* The New International Version (NIV) is the only major translation that, erroneously and for no apparent reason, omits the word day in these two passages as it is written in the original Hebrew text.
Scholarly definitions
See Ancient Hebrew Research Center: 'The Hebrew word yom means a 'day,' but not specifically a twenty-four hour period, but instead more generically like in 'a day that something occurs.' This is the summary statement for research detailed in the Ancient Hebrew Dictionary, which contains the one thousand most frequent verbs and nouns found within the ancient Hebrew Bible. Each word is translated and defined from original ancient usage.
See Strong's Exhaustive Concordance / Hebrew #3117 for yom: '1) day, time, year 1a) day (as opposed to night) 1b) day (24 hour period) 1b1) as defined by evening and morning in Genesis 1 1b2) as a division of time 1b2a) a working day, a day's journey 1c) days, lifetime (pl.) 1d) time, period (general) 1e) year 1f) temporal references 1f1) today 1f2) yesterday 1f3) tomorrow'
Based on a careful reading and study of the above passages from the Genesis creation account, it appears that the Hebrew word 'yom'  – translated as 'day' in English versions – means a long indefinite period of time, not 24 hours.
  • Historically, most Christians have believed that the entire universe was created in six days in approximately 4000 BC, but only because 'yom' has been translated as 'day' in English versions of the Bible. This is not an incorrect translation, but yom, like day, its English equivalent, can have two meanings: (1) 24 hours or (2) long indefinite period of time.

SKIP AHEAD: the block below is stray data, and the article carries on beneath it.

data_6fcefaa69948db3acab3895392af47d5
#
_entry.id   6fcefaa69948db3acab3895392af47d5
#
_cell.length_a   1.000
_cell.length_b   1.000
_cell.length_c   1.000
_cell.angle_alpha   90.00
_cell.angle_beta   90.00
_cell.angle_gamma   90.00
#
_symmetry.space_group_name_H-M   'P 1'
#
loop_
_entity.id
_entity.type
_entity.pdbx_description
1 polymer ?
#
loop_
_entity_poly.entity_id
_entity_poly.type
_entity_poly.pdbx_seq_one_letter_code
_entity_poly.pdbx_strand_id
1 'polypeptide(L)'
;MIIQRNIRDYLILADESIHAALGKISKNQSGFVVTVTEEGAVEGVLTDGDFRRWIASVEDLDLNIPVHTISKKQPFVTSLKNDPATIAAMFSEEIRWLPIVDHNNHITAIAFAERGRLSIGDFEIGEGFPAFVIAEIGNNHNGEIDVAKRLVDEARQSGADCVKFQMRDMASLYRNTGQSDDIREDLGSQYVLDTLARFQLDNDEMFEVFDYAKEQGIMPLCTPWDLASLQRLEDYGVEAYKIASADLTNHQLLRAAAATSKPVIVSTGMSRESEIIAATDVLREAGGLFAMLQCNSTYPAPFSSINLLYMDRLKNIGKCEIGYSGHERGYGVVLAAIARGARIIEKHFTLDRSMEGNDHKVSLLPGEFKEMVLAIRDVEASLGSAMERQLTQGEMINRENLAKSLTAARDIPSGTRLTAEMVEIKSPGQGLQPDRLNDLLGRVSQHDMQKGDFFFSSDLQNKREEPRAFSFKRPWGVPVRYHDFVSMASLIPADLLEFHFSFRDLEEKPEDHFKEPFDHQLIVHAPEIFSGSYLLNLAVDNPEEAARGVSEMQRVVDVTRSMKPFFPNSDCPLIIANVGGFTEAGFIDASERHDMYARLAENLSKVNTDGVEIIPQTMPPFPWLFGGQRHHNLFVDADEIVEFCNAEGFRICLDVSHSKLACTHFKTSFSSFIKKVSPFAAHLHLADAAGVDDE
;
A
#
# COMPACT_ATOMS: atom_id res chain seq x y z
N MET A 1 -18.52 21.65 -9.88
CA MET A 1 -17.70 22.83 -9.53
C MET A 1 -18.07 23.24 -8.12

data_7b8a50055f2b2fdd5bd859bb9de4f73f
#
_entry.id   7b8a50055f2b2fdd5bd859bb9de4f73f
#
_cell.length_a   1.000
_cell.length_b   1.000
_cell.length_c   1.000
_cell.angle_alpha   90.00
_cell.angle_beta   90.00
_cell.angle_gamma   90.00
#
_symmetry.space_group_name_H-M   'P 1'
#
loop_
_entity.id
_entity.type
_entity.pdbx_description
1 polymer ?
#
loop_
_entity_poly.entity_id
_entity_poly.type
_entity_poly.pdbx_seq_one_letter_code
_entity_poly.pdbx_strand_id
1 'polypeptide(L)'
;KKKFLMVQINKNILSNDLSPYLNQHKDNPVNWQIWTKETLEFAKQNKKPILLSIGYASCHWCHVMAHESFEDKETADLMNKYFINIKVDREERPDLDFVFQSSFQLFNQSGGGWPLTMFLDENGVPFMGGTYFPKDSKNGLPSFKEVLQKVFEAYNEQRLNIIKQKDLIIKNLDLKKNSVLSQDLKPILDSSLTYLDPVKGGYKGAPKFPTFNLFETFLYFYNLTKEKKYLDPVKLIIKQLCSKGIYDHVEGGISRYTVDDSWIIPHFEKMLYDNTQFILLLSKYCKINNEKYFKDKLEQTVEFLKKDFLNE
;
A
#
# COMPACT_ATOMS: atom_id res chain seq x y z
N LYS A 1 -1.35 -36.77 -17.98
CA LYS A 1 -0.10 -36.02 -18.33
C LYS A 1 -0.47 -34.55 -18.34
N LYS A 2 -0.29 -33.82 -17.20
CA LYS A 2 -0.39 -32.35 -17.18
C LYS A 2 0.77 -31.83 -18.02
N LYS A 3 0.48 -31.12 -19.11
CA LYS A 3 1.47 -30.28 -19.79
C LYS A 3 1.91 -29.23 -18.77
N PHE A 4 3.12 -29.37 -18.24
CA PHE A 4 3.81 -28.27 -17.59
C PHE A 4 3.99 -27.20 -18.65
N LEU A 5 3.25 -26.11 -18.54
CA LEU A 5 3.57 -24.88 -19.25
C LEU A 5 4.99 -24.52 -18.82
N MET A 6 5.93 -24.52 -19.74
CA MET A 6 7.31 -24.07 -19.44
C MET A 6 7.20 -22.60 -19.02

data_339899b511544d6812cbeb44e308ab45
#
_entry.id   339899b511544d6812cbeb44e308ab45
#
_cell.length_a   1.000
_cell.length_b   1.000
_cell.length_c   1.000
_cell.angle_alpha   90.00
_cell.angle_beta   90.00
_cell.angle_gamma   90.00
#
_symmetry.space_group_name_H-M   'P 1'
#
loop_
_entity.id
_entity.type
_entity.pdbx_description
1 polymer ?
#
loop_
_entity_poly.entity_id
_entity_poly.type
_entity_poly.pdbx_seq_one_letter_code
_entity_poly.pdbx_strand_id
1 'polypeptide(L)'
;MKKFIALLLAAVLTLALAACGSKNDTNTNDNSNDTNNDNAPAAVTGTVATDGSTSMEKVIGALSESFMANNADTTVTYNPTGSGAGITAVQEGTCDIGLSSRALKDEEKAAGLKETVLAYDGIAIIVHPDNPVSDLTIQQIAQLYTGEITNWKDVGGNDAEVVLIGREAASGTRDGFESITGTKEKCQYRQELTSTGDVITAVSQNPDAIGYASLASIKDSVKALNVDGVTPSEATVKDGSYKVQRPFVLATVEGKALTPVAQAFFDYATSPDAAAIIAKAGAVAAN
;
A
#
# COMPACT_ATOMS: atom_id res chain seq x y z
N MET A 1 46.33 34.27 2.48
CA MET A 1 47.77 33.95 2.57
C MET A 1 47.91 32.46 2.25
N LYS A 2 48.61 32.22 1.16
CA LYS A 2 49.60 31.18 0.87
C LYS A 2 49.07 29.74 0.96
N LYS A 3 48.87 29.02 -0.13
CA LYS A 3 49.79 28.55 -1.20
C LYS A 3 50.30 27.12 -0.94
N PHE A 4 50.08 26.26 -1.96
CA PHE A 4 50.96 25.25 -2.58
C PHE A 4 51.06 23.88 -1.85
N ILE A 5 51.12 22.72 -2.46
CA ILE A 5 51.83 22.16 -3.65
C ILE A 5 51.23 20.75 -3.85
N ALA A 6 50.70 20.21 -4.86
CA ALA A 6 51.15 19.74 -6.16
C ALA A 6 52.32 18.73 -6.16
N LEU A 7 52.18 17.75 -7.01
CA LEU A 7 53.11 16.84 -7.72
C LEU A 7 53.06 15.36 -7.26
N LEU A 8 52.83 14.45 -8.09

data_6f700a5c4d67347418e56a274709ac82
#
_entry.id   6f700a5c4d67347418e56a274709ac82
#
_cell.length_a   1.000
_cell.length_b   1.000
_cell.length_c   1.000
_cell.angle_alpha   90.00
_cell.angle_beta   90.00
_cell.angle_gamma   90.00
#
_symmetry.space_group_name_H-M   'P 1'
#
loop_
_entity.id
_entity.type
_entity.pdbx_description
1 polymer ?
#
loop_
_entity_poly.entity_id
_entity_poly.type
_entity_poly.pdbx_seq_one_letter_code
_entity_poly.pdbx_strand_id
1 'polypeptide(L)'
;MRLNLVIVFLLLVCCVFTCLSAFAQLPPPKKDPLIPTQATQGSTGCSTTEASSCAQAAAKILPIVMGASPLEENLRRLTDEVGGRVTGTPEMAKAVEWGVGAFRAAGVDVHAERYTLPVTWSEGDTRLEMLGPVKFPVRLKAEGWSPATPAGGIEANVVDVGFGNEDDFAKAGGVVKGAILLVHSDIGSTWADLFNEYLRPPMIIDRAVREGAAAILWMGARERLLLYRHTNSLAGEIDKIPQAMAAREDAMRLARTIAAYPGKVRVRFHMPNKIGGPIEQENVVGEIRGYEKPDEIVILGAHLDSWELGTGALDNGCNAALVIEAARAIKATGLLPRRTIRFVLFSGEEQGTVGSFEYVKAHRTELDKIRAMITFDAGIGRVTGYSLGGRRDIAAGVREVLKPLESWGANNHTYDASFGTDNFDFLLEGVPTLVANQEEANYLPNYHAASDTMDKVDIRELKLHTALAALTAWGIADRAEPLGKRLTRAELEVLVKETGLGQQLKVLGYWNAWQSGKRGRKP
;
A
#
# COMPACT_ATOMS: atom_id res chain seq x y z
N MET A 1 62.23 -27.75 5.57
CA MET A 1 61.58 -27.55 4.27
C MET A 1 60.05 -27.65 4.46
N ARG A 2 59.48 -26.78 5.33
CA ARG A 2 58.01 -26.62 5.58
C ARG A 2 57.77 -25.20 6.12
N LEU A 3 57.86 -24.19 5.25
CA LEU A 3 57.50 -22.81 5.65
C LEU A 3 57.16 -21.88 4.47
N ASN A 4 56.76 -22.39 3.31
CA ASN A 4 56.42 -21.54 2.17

• A rule of translation is that if a word has two or more meanings, select the one that is most in accord with surrounding passages and common knowledge.
  • Most Christians have never carefully studied Genesis 1 and 2. They just say without question what has been said by rote for centuries – since the King James version in 1611 or before – that the whole universe was created in six 'days' (presumably calendar days only because that is most common use of the word).
  • By reading and studying all of the above passages together, it becomes obvious that the writer was referring to a creative process that spanned more than six calendar days.
SCIENCE. Interpreting the Hebrew word 'yom' as 24 hours would cause serious and irreconcilable conflicts with the discoveries of modern science, but interpreting 'yom' as a long indefinite period is compatible with abundant astronomical, geological, biological and archaeological findings. There is now overwhelming scientific evidence that God's creative processes occurred over a very long period of time.
IMPORTANCE. Whether a person believes – or doesn't believe – in the Big Bang and an old earth doesn't have anything to do with Christianity. With regard to sin, salvation and eternal life, it really doesn't matter when God created the universe. The primary reason why getting it right is important is because it reflects on credibility of the Bible in conversation with well-educated people. They will think that if the Bible is wrong about age of earth, then the Bible is probably wrong about other things, too.